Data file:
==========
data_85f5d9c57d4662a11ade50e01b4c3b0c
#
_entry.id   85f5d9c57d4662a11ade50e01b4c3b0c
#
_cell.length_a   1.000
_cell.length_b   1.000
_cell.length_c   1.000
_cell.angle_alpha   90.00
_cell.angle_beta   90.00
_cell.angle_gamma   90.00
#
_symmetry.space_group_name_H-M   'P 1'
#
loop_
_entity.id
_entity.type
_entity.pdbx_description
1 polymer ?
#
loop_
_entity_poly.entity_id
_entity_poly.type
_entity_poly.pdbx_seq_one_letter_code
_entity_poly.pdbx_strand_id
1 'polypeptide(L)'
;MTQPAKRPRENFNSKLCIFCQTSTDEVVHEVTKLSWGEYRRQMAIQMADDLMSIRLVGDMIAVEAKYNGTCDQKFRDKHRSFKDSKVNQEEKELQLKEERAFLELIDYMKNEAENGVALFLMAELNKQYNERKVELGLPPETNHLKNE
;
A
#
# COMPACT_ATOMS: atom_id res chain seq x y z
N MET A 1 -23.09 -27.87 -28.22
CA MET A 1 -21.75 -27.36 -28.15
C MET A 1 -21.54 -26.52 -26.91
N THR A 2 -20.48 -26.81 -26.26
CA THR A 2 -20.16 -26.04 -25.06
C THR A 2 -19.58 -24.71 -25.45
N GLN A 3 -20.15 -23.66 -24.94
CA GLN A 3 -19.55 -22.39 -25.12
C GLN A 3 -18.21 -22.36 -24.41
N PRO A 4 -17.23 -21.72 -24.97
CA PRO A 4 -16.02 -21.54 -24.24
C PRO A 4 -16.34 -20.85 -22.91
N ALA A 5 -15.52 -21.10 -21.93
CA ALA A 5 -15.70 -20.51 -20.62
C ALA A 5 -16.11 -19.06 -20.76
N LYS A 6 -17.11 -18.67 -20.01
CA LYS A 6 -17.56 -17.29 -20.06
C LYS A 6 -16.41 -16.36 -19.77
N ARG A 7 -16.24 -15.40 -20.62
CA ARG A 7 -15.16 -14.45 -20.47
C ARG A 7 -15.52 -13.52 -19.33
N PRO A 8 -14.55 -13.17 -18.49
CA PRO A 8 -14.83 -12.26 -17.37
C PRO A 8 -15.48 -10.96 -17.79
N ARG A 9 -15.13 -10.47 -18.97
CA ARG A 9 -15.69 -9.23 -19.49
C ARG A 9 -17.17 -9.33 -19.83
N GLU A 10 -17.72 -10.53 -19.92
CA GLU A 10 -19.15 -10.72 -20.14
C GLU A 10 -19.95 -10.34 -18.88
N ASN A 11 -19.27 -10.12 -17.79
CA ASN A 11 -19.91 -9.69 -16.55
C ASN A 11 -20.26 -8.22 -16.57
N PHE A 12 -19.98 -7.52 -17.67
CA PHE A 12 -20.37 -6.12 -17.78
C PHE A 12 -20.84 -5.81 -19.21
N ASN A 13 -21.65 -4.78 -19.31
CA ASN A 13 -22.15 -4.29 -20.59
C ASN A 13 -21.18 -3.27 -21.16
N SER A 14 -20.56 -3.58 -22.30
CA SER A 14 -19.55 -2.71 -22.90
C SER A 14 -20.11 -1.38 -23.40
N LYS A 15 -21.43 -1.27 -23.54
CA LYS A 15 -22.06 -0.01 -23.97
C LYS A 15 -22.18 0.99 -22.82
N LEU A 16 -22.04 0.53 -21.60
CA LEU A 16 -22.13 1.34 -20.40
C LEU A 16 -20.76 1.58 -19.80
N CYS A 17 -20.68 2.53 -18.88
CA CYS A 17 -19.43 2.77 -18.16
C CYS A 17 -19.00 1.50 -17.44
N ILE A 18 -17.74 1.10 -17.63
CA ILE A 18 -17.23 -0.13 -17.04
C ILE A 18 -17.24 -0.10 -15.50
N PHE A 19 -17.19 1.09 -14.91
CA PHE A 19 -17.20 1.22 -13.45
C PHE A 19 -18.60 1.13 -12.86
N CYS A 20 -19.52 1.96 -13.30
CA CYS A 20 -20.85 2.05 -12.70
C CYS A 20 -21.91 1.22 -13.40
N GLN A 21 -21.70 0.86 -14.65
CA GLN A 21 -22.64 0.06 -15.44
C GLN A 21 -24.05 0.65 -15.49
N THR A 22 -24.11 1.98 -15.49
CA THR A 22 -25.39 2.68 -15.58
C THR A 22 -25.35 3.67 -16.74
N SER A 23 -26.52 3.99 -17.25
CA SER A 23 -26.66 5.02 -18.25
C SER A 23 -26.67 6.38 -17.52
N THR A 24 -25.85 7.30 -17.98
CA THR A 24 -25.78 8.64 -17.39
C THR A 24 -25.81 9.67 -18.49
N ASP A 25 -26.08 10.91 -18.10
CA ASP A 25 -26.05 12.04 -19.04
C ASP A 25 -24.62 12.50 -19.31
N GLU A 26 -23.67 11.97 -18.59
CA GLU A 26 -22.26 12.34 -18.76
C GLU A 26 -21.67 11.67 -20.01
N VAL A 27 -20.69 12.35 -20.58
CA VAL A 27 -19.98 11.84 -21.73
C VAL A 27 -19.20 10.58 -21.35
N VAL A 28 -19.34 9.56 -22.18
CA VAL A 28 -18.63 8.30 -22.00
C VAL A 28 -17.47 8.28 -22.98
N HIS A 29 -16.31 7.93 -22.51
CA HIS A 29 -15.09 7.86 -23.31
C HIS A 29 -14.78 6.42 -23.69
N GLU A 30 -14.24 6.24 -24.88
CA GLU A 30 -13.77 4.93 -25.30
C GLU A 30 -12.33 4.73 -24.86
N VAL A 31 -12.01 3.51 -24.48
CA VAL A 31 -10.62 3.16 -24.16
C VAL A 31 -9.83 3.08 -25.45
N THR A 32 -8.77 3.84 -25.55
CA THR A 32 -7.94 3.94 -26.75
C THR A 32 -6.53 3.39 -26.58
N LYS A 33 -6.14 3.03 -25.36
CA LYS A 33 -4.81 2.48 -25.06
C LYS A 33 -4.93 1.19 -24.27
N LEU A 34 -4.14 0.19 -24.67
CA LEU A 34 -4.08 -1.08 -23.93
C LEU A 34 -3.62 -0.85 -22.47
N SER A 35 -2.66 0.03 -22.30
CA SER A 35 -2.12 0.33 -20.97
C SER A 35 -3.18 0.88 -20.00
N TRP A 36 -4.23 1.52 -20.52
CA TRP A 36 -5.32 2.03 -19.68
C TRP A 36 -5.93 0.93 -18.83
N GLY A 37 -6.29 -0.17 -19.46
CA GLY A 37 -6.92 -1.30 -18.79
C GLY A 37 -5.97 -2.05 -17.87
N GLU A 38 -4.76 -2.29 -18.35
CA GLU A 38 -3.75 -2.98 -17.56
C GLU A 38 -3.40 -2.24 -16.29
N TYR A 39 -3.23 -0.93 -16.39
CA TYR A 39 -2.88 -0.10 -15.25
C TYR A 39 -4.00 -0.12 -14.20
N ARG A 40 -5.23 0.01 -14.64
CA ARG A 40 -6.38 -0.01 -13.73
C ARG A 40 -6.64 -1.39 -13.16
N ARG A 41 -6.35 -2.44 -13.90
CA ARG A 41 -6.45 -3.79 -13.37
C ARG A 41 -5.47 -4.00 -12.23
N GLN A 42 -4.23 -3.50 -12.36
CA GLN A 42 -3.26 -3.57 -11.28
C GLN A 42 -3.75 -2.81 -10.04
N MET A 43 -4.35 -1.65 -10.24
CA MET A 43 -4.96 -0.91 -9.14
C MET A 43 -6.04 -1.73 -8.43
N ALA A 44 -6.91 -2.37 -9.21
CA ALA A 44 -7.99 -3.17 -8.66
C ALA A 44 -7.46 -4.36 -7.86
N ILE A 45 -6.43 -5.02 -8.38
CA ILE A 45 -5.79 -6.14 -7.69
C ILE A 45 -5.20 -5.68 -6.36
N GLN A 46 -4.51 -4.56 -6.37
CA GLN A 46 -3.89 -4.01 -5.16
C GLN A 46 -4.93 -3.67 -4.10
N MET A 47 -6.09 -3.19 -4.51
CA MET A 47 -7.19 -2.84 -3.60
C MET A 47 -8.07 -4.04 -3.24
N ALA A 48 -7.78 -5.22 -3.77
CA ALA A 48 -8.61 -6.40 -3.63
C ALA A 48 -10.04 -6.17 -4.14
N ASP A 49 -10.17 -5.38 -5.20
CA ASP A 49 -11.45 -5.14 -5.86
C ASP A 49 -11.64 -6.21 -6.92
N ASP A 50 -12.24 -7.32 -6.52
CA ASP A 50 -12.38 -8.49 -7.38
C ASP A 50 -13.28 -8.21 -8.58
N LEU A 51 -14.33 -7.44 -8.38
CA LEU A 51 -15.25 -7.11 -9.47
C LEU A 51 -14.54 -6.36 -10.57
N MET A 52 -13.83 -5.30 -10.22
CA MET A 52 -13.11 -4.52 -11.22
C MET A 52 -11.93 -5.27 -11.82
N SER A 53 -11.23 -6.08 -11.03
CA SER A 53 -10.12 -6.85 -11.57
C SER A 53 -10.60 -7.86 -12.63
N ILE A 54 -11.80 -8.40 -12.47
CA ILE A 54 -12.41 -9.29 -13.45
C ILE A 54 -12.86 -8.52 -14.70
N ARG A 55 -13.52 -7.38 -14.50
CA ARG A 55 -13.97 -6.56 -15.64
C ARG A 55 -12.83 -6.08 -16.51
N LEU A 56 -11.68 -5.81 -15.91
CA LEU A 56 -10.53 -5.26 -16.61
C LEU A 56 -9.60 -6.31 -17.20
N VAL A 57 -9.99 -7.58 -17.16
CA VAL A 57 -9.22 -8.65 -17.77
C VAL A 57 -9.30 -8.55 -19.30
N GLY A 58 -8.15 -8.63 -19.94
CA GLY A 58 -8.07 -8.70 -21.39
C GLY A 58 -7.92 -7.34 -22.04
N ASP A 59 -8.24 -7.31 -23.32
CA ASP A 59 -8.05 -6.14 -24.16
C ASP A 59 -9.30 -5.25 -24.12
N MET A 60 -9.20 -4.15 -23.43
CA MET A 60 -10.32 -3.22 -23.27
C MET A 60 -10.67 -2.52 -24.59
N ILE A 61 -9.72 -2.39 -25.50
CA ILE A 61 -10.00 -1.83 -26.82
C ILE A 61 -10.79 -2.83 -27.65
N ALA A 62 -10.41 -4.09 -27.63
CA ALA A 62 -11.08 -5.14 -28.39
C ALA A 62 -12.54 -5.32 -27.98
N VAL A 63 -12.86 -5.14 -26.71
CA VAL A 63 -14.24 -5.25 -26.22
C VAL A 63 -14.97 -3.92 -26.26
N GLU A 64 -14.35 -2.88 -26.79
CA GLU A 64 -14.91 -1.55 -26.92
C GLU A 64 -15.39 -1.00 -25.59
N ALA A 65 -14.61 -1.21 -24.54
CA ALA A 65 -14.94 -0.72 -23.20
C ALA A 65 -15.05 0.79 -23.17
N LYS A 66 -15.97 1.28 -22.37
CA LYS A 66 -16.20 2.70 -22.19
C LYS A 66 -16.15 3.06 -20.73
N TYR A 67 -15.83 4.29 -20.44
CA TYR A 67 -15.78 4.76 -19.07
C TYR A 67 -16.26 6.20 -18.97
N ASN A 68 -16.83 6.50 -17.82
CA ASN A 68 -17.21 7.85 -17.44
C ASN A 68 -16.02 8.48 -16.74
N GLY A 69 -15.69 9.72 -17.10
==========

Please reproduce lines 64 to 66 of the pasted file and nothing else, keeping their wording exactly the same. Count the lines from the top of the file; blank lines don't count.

N PHE A 12 -19.98 -7.52 -17.67
CA PHE A 12 -20.37 -6.12 -17.78
C PHE A 12 -20.84 -5.81 -19.21